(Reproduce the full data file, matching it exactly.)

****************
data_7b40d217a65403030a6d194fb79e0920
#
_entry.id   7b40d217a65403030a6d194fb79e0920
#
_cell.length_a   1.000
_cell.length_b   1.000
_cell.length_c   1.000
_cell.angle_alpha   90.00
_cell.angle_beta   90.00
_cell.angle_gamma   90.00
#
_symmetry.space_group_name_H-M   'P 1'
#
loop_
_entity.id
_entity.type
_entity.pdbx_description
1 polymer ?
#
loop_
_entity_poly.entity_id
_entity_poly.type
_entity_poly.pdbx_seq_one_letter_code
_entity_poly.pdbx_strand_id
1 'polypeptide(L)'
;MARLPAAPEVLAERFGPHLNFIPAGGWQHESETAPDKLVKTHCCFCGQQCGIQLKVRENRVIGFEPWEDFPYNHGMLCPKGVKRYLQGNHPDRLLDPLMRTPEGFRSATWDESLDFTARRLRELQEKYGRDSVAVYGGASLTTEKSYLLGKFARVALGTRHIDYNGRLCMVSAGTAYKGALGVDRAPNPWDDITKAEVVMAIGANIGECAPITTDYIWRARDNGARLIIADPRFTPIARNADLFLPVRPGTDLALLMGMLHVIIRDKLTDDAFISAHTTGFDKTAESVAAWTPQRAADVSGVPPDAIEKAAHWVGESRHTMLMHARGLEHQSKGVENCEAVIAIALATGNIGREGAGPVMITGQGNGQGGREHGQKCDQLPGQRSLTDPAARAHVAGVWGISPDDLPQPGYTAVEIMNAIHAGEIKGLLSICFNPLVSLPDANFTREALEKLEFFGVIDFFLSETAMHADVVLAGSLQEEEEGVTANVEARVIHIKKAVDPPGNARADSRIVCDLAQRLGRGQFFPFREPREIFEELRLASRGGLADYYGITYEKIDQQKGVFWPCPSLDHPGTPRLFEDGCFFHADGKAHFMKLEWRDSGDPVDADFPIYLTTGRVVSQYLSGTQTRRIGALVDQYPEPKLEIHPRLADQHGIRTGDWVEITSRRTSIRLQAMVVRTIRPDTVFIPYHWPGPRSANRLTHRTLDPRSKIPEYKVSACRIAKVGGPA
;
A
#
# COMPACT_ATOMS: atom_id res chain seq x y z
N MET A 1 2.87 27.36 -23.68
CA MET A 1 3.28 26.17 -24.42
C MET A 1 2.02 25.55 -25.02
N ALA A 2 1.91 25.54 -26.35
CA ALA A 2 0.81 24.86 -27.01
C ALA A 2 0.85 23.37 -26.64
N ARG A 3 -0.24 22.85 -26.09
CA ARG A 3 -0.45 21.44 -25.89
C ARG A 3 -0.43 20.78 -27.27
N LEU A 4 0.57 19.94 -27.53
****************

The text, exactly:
data_7b40d217a65403030a6d194fb79e0920
#
_entry.id   7b40d217a65403030a6d194fb79e0920
#
_cell.length_a   1.000
_cell.length_b   1.000
_cell.length_c   1.000
_cell.angle_alpha   90.00
_cell.angle_beta   90.00
_cell.angle_gamma   90.00
#
_symmetry.space_group_name_H-M   'P 1'
#
loop_
_entity.id
_entity.type
_entity.pdbx_description
1 polymer ?
#
loop_
_entity_poly.entity_id
_entity_poly.type
_entity_poly.pdbx_seq_one_letter_code
_entity_poly.pdbx_strand_id
1 'polypeptide(L)'
;MARLPAAPEVLAERFGPHLNFIPAGGWQHESETAPDKLVKTHCCFCGQQCGIQLKVRENRVIGFEPWEDFPYNHGMLCPKGVKRYLQGNHPDRLLDPLMRTPEGFRSATWDESLDFTARRLRELQEKYGRDSVAVYGGASLTTEKSYLLGKFARVALGTRHIDYNGRLCMVSAGTAYKGALGVDRAPNPWDDITKAEVVMAIGANIGECAPITTDYIWRARDNGARLIIADPRFTPIARNADLFLPVRPGTDLALLMGMLHVIIRDKLTDDAFISAHTTGFDKTAESVAAWTPQRAADVSGVPPDAIEKAAHWVGESRHTMLMHARGLEHQSKGVENCEAVIAIALATGNIGREGAGPVMITGQGNGQGGREHGQKCDQLPGQRSLTDPAARAHVAGVWGISPDDLPQPGYTAVEIMNAIHAGEIKGLLSICFNPLVSLPDANFTREALEKLEFFGVIDFFLSETAMHADVVLAGSLQEEEEGVTANVEARVIHIKKAVDPPGNARADSRIVCDLAQRLGRGQFFPFREPREIFEELRLASRGGLADYYGITYEKIDQQKGVFWPCPSLDHPGTPRLFEDGCFFHADGKAHFMKLEWRDSGDPVDADFPIYLTTGRVVSQYLSGTQTRRIGALVDQYPEPKLEIHPRLADQHGIRTGDWVEITSRRTSIRLQAMVVRTIRPDTVFIPYHWPGPRSANRLTHRTLDPRSKIPEYKVSACRIAKVGGPA
;
A
#
# COMPACT_ATOMS: atom_id res chain seq x y z
N MET A 1 2.87 27.36 -23.68
CA MET A 1 3.28 26.17 -24.42
C MET A 1 2.02 25.55 -25.02
N ALA A 2 1.91 25.54 -26.35
CA ALA A 2 0.81 24.86 -27.01
C ALA A 2 0.85 23.37 -26.64
N ARG A 3 -0.24 22.85 -26.09
CA ARG A 3 -0.45 21.44 -25.89
C ARG A 3 -0.43 20.78 -27.27
N LEU A 4 0.57 19.94 -27.53